Bryan and I left our amazing team in Ethiopia to finish up work there while we were called back to South Africa to bring filters and check out some local community projects.
The time of our drive from Awassa back to Addis we now look back and laugh about, but at the time was really stressful.
Our friend, driver, and team member, Girma, had to stay in Awassa with the rest of our group while we had another driver with whom we had really no experience.
On our first stop, our well-intentioned driver wanted to take us to a fish market, but he unfortunately was not prepared for the crowd that was going to follow. He left us standing there alone while ridiculously large birds (I’m serious, the things were as big as me) and some very enthusiastic people came running to us. This area, we found out, is a typical tourist destination for Westerners, so when people began asking for money aggressively and our driver was nowhere in sight, we did start feeling like the mood was not going to be pleasant much longer if we stuck around loitering without appeasing the crowd. We have made it a point not to give money in situations like this, especially, and so we waited it out until our driver emerged with fried fish looking quite shocked at the scene he found upon his return.
We finally made it out of there and were on our way.
This is when I noticed the speed our driver liked to go on these roads where 5MPH donkey carts ride along with speeding cars and pedestrians will randomly be standing by (or animals). Our driver, it seemed, liked to go the speed of a bat out of hell.
I think Bryan tried to tell him to slow down with no avail. I remember we were averaging 140kph on these roads and I thought it would be best to try to take a nap, so if I died I wouldn’t know it.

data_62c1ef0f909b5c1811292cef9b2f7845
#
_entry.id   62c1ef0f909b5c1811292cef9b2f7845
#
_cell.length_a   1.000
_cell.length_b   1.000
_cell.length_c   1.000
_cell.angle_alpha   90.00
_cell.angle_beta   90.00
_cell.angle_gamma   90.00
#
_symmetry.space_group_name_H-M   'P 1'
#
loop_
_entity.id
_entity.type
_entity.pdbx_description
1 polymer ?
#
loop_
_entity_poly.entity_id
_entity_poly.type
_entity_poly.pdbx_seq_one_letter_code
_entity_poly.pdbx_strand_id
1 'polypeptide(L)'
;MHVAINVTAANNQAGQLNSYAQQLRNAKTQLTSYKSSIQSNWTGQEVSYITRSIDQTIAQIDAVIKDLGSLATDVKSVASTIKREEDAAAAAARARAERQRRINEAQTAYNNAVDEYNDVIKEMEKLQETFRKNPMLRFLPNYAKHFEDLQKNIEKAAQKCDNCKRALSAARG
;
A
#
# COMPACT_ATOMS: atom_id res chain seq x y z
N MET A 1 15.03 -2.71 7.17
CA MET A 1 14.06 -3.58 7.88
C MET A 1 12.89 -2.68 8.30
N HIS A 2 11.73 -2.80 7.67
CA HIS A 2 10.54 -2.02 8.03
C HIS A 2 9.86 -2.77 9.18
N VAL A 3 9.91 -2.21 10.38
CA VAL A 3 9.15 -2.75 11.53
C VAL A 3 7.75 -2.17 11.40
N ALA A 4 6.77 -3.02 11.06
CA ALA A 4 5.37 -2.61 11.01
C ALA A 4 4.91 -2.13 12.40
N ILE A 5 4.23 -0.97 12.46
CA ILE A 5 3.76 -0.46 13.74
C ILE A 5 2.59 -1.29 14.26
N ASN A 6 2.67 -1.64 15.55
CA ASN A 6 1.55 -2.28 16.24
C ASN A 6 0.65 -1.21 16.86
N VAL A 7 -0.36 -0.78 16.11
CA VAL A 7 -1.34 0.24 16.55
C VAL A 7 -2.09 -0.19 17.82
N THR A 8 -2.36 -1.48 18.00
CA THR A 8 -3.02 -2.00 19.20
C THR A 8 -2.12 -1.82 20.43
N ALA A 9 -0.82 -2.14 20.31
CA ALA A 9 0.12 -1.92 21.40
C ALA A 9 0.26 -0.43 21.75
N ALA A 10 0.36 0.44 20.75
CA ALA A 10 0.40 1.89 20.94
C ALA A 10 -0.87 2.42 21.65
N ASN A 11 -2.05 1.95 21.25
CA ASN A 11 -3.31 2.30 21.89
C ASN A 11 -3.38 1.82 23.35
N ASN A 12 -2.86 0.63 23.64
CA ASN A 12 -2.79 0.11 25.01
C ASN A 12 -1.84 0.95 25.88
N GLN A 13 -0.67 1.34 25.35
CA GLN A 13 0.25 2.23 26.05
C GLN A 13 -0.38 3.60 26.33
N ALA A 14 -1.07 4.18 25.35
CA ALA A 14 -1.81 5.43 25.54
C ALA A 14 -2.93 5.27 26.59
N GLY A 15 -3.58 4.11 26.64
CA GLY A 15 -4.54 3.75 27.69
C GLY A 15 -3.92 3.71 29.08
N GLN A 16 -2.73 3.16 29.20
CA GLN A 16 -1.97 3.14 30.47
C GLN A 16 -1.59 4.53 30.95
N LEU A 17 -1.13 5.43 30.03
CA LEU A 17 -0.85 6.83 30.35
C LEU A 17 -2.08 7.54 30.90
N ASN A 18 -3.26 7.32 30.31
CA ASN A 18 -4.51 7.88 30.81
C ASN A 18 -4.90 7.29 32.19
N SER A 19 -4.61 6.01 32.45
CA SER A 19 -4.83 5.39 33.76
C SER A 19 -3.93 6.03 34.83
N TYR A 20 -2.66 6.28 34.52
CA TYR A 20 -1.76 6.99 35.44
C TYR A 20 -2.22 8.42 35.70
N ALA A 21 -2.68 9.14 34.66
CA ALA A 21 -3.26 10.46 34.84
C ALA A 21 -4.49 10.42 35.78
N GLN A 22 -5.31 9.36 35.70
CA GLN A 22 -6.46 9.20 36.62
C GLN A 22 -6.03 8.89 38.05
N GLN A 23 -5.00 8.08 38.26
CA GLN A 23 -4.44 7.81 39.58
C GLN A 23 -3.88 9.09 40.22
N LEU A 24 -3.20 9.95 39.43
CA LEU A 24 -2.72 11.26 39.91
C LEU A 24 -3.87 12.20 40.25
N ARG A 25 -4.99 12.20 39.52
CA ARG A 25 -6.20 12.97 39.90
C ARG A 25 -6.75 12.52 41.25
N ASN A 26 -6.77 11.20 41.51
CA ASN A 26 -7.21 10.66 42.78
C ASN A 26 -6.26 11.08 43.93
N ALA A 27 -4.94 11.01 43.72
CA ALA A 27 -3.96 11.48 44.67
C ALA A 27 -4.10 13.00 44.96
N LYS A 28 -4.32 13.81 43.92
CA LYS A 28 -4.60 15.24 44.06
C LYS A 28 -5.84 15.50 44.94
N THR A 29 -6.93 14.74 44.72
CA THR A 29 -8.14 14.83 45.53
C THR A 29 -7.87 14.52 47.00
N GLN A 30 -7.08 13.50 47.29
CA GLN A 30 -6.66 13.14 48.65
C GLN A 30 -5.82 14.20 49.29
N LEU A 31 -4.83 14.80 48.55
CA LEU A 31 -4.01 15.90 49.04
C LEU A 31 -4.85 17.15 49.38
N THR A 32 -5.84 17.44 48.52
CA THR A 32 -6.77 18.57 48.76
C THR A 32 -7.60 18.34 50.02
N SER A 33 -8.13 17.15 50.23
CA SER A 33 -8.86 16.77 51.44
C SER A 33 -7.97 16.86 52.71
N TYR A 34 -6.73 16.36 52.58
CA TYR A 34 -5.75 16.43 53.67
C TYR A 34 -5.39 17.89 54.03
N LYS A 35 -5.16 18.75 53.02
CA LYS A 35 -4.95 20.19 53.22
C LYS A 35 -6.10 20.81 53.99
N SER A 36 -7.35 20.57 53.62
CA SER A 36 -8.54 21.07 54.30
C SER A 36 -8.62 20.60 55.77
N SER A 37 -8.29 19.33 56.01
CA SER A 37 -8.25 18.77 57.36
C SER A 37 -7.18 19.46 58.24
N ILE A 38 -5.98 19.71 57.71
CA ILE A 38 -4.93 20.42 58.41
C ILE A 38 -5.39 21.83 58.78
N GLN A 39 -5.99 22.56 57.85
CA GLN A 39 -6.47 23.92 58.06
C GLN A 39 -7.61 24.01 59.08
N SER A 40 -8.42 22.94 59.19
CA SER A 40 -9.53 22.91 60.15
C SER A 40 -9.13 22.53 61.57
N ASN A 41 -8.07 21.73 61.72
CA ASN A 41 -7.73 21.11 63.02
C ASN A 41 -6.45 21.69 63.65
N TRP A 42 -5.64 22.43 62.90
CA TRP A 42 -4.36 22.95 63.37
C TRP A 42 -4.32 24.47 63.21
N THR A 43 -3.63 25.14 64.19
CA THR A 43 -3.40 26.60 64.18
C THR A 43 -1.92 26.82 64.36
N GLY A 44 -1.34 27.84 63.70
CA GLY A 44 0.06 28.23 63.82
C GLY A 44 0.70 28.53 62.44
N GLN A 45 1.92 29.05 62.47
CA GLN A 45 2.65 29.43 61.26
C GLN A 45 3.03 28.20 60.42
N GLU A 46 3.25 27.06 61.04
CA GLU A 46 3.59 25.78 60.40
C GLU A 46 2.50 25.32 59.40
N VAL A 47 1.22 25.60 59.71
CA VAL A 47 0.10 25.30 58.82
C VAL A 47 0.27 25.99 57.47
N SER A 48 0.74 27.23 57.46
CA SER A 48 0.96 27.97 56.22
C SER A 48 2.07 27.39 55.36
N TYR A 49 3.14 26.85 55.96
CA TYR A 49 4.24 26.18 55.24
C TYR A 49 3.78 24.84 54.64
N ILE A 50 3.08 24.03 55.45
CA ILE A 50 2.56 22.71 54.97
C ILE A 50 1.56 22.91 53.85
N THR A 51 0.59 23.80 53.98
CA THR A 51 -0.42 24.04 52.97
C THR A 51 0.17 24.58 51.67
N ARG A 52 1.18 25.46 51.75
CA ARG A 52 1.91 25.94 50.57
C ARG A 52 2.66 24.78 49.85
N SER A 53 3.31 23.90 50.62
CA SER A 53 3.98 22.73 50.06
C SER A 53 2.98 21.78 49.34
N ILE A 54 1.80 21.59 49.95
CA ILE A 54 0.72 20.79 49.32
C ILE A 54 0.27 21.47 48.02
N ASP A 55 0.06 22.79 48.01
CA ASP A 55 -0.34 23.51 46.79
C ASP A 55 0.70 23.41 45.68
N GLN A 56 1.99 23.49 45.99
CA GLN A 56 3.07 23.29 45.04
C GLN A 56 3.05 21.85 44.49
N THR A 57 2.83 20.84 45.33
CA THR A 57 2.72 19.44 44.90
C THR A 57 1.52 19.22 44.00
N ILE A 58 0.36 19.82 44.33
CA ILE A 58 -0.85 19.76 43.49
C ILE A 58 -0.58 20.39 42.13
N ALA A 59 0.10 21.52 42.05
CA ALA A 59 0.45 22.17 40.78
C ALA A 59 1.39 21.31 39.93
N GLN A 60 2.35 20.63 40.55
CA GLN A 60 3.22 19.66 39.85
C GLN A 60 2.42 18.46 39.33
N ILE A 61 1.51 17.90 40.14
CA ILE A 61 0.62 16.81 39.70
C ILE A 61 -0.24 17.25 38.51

My nap didn’t work out so well because, every 5 minutes, Speed Racer would slam on his brakes and at one point I heard Bryan give out a yelp and look back at me. Turns out we almost hit a child, but thankfully did not (although, we may have grazed the poor kid).
Finally, we stopped for lunch. Our new driver-buddy tried to feed me, which is normal in Ethiopian culture to do out of friendship, but after we realized he only wanted to feed me and not Bry, we all started noticing the conspicuous inequality happening.
Then we make it on the road for a good solid hour or two (mind you, this trip was only supposed to take about 4 hours, and we were on hour 6 without really the end in sight) and our driver announces, “Now we will stop at my house.”
This was not on the agenda.
Brian leaned over to me and whispered, “Well, there is a good chance we are getting sold into white slavery.” …
Our impromptu stop, of course, was innocuous and we really were just dropping off his luggage, which he thanked us repeatedly for allowing him to do (although, we weren’t really given the option not to, and really, we probably would have said yes if we knew what was going on anyway) but before we realized this, we were very concerned the trip was taking an ugly turn.
The next couple of hours went by pretty uneventfully. I think it ended up taking us around 9 hours total to get to our destination. We told our driver we needed to be picked up at 5AM to be taken to the airport. He said he would make sure he was there and we waved goodbye and left.
Bryan turned to me and said, “What do you bet no one is here to pick us up at 5?”
I was thinking the same thing.
Of course 5AM arrived, and miraculously I was up and ready at that time, but no driver. We ended up hitching a ride with some UN pilots and made the most of our bizarre situation.